A floating cover will reduce the amount of condensation building up on the underside of the main cover. This condensation contains chemicals that will crack the vinyl and plastic skins, which are there to prevent moisture from attacking the foam.

Blankets with a thickness greater than 16mm are preferable since these will last longer and offer better energy savings. A thicker cover will also sit flatter on the water and not scrunch up when the jets are running.

3. Cover Lifter

A hot tub cover often weighs over 60 pounds, and it will continue getting heavier as the foam ages and absorbs water. A cover lifter makes opening your hot tub easier, eliminating the need for brute strength or having to risk straining your back.

Cover lifters offer an extra pair of hands on the other side of the hot tub and take on a significant portion of the weight as you open the tub. Since the cover is easier to remove, there is nothing to prevent you from using the tub more often or checking for issues.

So, you can perform cleaning and maintenance routines more often to keep the water clear and algae-free. A lifter will also hold the cover in place against the wall of the hot tub rather than leaving the cover on the floor to be kicked.

The lifter protects your hot tub and the cover from the damage that dragging the cover off can cause. Lifting the cover off by yourself can lead to tears in the fabric or breaking the insulation foam inside the cover. Broken foam is less efficient at keeping in the heat and will lead to sagging and the cover contacting with the water.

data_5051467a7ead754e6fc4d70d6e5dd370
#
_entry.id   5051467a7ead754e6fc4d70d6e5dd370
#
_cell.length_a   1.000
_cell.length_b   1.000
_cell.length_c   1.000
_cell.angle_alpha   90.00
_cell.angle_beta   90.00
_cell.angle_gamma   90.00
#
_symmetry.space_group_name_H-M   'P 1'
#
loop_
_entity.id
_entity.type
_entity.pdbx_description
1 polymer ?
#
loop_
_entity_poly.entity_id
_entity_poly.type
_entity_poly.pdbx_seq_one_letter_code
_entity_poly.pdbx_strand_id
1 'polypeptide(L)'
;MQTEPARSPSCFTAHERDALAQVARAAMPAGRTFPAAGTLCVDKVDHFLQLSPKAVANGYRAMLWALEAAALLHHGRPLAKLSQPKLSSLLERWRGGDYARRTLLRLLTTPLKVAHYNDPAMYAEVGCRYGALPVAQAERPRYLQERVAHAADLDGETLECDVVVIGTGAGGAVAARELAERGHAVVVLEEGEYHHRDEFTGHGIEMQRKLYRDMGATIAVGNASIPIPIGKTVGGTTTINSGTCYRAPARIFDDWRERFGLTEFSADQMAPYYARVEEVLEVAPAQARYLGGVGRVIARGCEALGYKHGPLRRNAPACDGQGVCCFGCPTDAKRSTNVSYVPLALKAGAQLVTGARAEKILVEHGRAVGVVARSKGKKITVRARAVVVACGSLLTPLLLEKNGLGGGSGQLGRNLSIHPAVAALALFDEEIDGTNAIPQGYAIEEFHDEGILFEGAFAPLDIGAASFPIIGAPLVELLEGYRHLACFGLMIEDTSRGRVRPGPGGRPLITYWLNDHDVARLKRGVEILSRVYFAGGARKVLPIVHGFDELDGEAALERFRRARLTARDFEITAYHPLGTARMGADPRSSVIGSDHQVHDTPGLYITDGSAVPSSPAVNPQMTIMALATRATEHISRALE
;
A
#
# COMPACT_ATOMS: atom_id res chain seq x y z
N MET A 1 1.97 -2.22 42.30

4. Cover Protectants and Conditioners

As with any material, the effects of the sun and harsh weather will take their toll and shorten the lifespan of the skin over the cover. Vinyl cover protectants, such as 303 Aerospace ProtectantOpens in a new tab., function as a sun shield against the harmful effects of UV rays.

303 is a non-greasy formula that keeps your cover looking new and helps to slow down the development of cracks and fading of your cover’s skin. The protectant also reinvigorates the appearance of the vinyl on older covers, bringing back the color and the sheen.

Leisure Time also produces a cover care and conditionerOpens in a new tab. treatment for your hot tub cover. This liquid protects the vinyl from UV and the damage that harsh weather and dust can cause. You can also use this same treatment on the edges and the walls of your hot tub to keep it looking new.